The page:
Understand the scope of improvements or projects you're willing to take on and your own skill level. Unless you already have a lot of experience with home improvements, start small and go from there.
Know your home and where energy is being used in your home. Our Home Energy Checkup can help provide some of that information if you are a Reliant customer. The type of home you have, its age and building materials, your personal habits and the weather will all contribute to energy use. Figuring out where the energy is going can help you choose the right projects for you.
Read some of our energy-saving tips to get an idea of some small behavioral changes you can make and then consult this guide for larger improvement ideas.
Once you have a good idea of what you're able to take on and the improvements that could make a difference for your particular home, you can test the waters (and your theories about what will make an impact) with small projects first. For example, you could start out by changing out standard light fixtures for energy-efficient light fixtures, or installing a smart thermostat. After that, you can try out some of the simpler DIY projects in this guide and then, as you feel more confident, progress on to some of the more complicated weekend projects. In short, the best projects for you are ones you feel confident you can do safely and that will work for your home. Even small changes can make a big difference.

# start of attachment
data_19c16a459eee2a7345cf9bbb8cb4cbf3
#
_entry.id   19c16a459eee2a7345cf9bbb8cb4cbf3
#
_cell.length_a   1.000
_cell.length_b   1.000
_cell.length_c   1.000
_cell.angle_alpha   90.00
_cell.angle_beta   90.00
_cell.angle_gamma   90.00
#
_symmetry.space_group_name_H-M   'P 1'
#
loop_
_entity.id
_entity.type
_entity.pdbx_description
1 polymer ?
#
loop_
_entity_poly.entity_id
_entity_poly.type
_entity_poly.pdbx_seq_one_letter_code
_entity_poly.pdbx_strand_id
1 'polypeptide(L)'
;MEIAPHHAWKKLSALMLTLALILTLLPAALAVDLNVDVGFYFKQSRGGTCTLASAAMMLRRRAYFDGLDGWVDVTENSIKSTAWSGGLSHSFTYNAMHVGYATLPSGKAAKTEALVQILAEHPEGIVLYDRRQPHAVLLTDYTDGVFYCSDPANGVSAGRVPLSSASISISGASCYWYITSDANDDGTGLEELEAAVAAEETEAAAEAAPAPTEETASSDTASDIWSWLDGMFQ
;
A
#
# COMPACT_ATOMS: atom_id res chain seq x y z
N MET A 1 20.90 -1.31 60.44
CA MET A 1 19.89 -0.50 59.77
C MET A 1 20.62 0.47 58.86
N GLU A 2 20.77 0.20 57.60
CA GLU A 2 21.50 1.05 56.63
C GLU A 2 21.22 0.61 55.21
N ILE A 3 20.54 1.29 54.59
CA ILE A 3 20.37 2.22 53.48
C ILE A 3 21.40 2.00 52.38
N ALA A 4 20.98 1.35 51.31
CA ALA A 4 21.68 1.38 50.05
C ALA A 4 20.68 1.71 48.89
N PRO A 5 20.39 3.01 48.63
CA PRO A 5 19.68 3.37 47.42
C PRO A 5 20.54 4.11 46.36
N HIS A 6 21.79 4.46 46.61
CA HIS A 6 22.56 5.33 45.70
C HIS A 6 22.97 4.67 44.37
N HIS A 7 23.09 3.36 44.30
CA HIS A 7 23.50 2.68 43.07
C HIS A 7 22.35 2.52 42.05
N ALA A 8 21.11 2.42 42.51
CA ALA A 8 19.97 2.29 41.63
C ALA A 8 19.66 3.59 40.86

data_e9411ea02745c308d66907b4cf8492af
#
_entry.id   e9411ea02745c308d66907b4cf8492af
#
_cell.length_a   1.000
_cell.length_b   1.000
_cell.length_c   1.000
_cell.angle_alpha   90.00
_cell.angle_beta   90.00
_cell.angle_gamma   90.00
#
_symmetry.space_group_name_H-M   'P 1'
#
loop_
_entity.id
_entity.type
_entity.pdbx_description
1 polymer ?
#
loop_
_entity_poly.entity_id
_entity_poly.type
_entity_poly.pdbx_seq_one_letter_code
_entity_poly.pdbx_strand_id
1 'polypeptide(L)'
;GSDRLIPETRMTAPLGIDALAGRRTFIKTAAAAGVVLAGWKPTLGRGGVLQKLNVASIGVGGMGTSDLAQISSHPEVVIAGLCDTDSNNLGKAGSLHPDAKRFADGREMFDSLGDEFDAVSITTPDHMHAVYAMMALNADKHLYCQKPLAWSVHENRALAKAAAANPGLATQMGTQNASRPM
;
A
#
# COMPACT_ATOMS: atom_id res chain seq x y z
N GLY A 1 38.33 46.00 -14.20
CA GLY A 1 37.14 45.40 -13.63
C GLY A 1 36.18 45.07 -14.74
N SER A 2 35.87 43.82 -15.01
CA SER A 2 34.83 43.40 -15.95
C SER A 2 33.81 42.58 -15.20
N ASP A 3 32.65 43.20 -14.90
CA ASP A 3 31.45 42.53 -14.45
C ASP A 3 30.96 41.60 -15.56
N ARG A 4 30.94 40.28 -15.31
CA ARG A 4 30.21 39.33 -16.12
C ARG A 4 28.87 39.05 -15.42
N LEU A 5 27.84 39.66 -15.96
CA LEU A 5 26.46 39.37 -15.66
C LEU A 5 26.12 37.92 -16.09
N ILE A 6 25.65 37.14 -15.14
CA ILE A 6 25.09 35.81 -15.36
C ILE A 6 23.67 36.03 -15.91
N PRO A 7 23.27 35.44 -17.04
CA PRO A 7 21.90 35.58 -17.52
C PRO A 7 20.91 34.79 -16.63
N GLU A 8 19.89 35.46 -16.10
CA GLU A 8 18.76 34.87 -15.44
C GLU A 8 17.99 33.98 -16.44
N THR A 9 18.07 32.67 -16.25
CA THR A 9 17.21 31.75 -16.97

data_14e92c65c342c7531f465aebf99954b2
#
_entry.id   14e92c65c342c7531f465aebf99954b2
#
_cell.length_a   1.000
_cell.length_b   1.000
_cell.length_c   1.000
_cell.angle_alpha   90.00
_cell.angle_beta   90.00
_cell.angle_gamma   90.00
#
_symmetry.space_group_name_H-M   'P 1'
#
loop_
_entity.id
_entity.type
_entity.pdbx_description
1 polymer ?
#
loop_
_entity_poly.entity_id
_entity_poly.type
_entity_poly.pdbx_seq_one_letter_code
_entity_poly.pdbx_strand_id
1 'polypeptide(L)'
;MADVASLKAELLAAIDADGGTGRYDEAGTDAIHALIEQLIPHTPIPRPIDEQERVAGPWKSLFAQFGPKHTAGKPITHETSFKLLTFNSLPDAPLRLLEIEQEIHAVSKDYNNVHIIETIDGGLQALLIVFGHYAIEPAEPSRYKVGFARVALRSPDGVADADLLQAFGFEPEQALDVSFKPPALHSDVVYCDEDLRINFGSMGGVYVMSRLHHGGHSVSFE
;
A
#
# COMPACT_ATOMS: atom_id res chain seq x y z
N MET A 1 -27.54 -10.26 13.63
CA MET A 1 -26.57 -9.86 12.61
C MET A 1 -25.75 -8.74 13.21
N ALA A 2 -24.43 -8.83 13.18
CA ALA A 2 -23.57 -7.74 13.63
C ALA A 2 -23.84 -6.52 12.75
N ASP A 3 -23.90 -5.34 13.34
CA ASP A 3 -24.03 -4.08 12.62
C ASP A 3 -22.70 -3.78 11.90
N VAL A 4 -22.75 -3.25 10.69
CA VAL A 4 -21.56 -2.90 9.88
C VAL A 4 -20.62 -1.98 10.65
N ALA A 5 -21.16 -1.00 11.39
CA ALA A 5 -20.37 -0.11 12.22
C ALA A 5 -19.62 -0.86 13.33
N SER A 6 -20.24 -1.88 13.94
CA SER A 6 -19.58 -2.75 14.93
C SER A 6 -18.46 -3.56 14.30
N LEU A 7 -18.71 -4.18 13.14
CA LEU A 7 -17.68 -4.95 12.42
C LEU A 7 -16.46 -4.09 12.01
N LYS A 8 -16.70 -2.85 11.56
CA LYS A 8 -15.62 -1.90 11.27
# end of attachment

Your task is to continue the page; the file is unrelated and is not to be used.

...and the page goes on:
Q: When should I bring in an expert?
If you reach a point where you need to call in for backup for your renovation projects, you may need to reach out to a local handy man or renovation project professional. Lifehacker has an excellent article that can help you decide if you want to tackle a project yourself or call in an expert. Even if the experts complete part of the project, such as the more complex portions of a kitchen remodel, and you complete only the smaller-scale portions such as installing energy-saving light bulbs and appliances, you will still get the efficiency upgrades you want and potentially save money in the long run.